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Woods Hole Oceanographic Institution

Joy M. Lapseritis

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Publications
»JEZ 2006
»SMM 2005
»Right Whale Consortium 2005
»book review
»PRIMO 12
»PRIMO 12b
»OC 2003
»SMM 13
»Thyroxine levels in deermice
»M.A. thesis
»ASM 80
»ASM 79
»SMM 10


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Mark E. Hahn, Sibel I. Karchner, Brad R. Evans, Diana G. Franks, Rebeka R. Merson, and Joy M. Lapseritis , Unexpected diversity of aryl hydrocarbon receptors in non-mammalian vertebrates: Insights from comparative genomics, Journal of Experimental Zoology Part B: Molecular and Developmental Evolution, in press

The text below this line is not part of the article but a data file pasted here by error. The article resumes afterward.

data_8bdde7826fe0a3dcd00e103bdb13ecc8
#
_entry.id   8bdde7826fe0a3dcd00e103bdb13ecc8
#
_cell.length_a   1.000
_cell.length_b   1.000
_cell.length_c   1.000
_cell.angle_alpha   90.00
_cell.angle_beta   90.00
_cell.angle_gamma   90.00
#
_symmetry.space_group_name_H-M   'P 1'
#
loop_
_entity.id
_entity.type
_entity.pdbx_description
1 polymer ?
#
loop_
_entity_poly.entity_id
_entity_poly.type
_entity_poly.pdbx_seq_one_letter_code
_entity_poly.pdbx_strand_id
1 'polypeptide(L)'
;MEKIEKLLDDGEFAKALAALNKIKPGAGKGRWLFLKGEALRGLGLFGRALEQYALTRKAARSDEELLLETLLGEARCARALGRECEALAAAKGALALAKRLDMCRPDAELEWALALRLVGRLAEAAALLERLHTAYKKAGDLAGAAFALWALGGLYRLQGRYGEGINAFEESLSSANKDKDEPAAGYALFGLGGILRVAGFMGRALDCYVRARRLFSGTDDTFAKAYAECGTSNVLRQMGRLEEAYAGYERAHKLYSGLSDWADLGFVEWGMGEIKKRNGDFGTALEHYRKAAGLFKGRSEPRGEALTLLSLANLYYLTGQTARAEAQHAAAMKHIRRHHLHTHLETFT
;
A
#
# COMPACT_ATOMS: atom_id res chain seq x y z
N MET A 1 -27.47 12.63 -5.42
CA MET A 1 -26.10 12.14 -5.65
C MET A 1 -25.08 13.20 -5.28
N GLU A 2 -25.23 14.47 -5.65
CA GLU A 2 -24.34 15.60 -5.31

Ligand-activated receptors are well known targets of environmental chemicals that disrupt endocrine signaling. Genomic approaches are providing new opportunities to understand the comparative biology and molecular evolution of these receptors. One example of this is the aryl hydrocarbon receptor (AHR), through which planar aromatic hydrocarbons cause altered gene expression and toxicity. In contrast to humans and other mammals, which possess a single AHR, teleosts such as the Atlantic killifish (Fundulus heteroclitus) have at least two AHRs (AHR1 and AHR2). Analysis of sequenced genomes has revealed additional, unexpected AHR diversity in non-mammalian vertebrates, including the chicken Gallus gallus (3 AHR genes), bony fishes such as the pufferfish Takifugu (formerly Fugu) rubripes (5 AHR genes) and zebrafish Danio rerio (3 AHR genes), and cartilaginous fishes such as the spiny dogfish Squalus acanthias (3 AHR genes). In contrast, invertebrates appear to possess single AHRs that do not bind typical ligands of vertebrate AHRs. We suggest that AHR diversity in vertebrates arose through both gene and whole-genome duplications combined with lineage-specific gene loss, and that sensitivity to the developmental toxicity of planar aromatic hydrocarbons may have had its origin in the evolution of the ligand-binding capacity of the AHR in the chordate lineage. Comparative molecular and genomic studies are providing new insights into AHR diversity and function in non-mammalian species, revealing additional complexity in mechanisms by which environmental chemicals interfere with receptor-dependent signaling.

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